Leadership: Believing in others as a way of life
Leadership as a belief in others
there are two models of leadership that I am directly familiar with.
The first is the leadership quality model which treats leadership as a quality manifested by the leader, often composed of subordinate virtues like honesty, loyalty, competence, empathy. In this sense leadership could be considered a state of being.
The second model is one of technique usually described as a form of situational leadership in which a leader applies the appropriate technique based on a diagnosis of the situation, who the people are who are being led, and the necessary form of a successful outcome.
The idea of believing in people seems to be directly related to leadership in my experience and doesn’t fit into either category. I say this based on some personal experiences which I’ll describe.
I can think of it a number of circumstances in which my leaders believed in me and my potential . It motivated me to perform at a level higher than I thought was possible. What unites these cases is that my leader was a significant other to me, whose opinion I respected and whose approval I sought.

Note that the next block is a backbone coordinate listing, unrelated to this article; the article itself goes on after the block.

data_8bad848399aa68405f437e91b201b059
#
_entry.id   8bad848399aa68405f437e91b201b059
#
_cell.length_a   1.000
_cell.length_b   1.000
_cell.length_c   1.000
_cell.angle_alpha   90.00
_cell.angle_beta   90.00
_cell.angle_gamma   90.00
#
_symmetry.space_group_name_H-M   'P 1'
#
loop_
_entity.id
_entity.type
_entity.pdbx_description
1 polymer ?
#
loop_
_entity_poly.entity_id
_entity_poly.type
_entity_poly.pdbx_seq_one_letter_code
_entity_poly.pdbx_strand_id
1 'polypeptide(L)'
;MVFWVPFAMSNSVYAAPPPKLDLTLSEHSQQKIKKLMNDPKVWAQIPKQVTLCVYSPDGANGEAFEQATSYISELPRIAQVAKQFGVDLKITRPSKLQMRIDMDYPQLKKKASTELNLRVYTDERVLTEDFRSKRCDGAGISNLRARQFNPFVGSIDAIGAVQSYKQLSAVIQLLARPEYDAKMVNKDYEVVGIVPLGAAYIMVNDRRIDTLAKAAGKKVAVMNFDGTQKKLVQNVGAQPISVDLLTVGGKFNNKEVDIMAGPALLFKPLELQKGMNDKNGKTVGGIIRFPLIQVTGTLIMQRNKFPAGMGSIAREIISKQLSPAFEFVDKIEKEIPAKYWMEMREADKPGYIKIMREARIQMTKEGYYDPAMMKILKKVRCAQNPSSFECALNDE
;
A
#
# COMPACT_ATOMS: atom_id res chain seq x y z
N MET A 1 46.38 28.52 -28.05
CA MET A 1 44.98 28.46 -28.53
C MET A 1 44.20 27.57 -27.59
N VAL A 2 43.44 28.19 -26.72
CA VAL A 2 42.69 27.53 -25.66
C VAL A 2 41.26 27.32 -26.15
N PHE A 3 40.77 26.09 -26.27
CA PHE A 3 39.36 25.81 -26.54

Another essential element was the element of risk and authenticity. I knew that my leaders trust in me had consequences for them which affirmed my belief in the authenticity of their belief because they have something to lose if they were wrong. In other words, these are not just empty words there was real meaning in the outcome.
Taken together these contributed to my motivation and determination and made the difference in my final performance.
As a leader myself I have seen the difference in trying to replicate a technique and manifesting a true inner belief in others. In my experience, your subordinates can sense a lack of authenticity a mile away.
I think the topic of belief in people is tied to leadership because it places it in a situation in which hierarchies matter, outcomes matter, risk is taken in the consequences are in doubt.
I don’t think belief in others is pure leadership quality like in the quality model because it takes on the context of the situation to establish the importance of the belief in the risk that the leader is taking. I think it’s a leadership matter because the trust must come from the leader first to be truly motivational.
It’s not something the subordinate can request or requisition but it must come flowing from the leader to the subordinate.